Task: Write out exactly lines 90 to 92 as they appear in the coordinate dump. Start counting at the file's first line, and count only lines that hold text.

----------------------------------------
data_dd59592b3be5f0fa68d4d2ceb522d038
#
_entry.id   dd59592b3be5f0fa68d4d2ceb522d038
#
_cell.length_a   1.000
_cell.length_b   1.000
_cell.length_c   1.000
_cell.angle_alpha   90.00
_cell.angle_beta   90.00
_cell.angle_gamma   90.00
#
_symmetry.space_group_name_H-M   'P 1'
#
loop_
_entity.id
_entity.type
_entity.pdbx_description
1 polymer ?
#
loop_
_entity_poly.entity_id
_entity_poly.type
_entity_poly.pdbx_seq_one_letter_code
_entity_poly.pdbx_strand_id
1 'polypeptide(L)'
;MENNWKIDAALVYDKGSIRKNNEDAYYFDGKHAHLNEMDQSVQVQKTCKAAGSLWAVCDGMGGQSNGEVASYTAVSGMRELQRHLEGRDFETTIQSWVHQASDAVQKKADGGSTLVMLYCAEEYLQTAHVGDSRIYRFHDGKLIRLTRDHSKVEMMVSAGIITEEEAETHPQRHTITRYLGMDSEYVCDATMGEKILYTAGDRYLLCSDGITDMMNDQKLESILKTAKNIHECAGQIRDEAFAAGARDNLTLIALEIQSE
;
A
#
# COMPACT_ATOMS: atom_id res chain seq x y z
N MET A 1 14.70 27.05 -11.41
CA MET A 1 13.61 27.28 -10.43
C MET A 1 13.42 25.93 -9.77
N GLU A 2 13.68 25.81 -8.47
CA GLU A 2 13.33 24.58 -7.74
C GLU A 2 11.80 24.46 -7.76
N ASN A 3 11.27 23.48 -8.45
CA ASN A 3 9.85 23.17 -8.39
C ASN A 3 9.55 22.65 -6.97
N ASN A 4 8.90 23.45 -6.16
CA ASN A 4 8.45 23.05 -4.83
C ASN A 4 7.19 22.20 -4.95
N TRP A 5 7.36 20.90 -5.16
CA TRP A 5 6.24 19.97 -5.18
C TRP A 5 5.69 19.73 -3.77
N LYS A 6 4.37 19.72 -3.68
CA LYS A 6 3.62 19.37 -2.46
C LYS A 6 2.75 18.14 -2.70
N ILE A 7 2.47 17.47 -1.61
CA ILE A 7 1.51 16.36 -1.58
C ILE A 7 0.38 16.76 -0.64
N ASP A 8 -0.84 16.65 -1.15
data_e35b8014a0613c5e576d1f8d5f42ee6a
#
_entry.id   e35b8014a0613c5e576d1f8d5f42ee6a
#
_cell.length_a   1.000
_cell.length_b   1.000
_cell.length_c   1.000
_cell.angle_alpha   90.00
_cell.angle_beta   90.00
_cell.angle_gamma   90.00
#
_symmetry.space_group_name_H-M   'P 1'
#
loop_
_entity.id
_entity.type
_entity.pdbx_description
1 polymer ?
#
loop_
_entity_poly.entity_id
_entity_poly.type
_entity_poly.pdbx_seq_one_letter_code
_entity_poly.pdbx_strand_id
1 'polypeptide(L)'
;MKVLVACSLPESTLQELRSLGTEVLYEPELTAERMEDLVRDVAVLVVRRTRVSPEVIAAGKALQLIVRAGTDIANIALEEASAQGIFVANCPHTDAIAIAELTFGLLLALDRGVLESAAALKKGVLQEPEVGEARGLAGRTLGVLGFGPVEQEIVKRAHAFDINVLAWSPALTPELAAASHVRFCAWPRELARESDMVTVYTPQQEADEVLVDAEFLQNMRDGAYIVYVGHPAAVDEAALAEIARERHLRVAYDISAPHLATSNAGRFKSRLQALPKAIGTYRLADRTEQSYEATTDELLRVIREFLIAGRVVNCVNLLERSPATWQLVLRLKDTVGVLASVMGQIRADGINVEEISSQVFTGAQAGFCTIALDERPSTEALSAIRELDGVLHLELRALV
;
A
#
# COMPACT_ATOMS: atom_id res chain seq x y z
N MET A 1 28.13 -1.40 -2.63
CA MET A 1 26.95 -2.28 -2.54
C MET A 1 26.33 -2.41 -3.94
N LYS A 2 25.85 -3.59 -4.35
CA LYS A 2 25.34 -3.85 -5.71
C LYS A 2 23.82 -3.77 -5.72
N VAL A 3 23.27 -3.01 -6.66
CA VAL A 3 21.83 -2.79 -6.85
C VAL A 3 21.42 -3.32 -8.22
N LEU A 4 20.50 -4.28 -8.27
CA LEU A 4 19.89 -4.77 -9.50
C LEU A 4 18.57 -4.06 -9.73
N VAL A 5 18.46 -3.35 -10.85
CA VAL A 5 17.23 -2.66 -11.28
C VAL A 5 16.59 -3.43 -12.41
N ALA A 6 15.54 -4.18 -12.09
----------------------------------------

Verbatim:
CA VAL A 3 21.83 -2.79 -6.85
C VAL A 3 21.42 -3.32 -8.22
N LEU A 4 20.50 -4.28 -8.27